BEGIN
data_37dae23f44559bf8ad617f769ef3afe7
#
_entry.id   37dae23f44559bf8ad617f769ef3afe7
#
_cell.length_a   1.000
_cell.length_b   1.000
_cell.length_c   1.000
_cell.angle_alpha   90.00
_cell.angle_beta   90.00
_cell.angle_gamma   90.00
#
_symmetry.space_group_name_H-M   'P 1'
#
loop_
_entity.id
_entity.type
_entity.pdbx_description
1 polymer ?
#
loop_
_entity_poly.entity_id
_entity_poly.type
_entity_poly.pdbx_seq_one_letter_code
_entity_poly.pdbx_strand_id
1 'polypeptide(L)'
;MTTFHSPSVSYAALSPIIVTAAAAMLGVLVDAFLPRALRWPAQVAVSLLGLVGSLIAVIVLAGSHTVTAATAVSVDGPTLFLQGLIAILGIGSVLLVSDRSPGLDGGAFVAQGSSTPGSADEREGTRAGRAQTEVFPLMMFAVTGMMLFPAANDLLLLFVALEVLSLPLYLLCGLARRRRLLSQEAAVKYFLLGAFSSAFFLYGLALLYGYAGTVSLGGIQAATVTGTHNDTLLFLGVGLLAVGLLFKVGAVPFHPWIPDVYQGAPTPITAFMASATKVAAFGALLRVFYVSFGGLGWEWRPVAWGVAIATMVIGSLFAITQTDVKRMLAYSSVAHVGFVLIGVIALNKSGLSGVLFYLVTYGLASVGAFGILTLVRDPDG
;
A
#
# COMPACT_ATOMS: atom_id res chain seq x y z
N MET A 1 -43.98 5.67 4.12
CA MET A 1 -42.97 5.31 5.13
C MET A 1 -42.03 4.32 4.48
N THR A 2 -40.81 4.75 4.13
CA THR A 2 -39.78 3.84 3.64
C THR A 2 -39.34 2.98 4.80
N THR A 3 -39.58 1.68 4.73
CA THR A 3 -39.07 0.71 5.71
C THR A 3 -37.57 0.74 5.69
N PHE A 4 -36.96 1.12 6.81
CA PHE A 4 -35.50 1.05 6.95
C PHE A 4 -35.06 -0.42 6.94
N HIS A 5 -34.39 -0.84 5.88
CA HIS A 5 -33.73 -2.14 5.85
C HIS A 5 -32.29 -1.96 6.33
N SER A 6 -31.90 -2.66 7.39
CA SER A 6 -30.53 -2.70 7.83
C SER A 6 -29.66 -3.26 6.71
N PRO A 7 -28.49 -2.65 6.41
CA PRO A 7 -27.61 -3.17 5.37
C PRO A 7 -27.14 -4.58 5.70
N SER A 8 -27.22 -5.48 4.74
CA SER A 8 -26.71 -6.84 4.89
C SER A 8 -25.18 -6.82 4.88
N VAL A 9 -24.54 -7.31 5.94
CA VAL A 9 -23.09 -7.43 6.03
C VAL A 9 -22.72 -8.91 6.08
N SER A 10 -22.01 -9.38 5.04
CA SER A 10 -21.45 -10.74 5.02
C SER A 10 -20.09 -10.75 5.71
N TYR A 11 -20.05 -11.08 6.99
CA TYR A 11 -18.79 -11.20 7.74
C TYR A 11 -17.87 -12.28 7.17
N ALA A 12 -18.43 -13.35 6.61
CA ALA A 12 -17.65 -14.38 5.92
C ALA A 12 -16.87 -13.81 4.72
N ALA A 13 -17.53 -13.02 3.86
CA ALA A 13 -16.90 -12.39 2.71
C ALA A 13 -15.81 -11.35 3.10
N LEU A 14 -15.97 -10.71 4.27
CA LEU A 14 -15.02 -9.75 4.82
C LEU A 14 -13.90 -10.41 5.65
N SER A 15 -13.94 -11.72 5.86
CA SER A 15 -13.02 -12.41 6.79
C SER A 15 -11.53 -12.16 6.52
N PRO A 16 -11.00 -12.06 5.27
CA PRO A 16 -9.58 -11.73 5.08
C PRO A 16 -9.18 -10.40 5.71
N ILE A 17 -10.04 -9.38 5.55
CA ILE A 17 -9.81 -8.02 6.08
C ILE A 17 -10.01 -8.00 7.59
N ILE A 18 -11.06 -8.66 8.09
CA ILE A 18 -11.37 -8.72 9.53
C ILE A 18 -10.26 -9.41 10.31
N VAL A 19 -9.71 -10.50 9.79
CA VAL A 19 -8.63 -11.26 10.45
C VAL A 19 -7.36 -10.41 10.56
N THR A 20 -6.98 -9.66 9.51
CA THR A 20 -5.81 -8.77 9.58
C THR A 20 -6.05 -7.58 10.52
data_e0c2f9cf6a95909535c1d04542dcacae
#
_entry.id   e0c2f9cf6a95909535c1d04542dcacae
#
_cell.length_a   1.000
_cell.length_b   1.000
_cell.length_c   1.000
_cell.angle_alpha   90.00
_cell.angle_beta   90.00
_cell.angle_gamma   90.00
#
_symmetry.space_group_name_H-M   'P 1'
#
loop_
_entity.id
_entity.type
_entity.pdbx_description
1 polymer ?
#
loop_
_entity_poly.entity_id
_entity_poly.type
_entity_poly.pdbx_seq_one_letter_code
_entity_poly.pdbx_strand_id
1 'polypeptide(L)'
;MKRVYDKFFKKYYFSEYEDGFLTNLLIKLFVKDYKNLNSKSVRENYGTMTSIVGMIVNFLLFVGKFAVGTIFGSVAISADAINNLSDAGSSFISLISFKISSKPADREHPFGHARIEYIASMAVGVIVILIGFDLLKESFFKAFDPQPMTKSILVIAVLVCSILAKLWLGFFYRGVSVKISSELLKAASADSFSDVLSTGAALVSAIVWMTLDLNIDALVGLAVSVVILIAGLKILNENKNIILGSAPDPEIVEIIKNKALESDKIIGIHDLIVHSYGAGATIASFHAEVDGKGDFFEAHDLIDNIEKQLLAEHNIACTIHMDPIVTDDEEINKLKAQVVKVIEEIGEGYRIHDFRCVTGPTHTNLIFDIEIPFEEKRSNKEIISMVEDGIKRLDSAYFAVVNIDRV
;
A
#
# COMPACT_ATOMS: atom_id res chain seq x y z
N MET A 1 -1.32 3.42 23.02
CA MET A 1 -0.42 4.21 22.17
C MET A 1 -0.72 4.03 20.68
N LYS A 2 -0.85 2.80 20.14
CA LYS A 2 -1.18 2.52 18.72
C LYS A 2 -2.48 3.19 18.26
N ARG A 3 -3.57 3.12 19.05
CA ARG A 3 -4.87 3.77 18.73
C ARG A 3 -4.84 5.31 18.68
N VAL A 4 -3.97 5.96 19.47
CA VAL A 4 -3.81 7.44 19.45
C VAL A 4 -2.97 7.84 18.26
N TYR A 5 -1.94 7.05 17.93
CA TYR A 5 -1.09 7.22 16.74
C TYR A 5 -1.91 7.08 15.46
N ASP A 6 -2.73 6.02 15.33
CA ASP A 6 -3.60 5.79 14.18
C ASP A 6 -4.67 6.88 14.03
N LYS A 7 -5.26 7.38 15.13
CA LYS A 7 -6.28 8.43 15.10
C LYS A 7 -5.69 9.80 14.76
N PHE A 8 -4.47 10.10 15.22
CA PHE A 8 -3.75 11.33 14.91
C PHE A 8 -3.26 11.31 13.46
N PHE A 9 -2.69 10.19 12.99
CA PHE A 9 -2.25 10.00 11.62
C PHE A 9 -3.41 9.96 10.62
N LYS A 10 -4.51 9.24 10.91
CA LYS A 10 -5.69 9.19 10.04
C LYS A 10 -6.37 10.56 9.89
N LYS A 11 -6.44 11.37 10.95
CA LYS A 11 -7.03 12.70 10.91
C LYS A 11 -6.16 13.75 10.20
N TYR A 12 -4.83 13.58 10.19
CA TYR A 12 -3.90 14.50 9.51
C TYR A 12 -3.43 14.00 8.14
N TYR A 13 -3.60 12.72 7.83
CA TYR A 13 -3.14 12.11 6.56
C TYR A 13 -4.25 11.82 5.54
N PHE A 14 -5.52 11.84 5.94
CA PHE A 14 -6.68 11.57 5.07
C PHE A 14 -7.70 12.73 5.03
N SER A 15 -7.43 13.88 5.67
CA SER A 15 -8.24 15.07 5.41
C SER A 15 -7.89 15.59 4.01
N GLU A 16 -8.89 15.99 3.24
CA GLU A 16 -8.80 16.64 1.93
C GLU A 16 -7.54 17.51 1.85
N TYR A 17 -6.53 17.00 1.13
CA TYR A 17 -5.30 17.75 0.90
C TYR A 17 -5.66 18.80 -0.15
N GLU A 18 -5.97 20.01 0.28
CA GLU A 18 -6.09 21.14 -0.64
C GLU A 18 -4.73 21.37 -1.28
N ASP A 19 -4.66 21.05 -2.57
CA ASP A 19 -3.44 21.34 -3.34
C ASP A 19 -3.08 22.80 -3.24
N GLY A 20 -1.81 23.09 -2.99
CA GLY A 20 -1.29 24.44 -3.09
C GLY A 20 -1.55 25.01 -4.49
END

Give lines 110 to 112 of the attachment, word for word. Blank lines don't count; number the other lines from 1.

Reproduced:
loop_
_entity_poly.entity_id
_entity_poly.type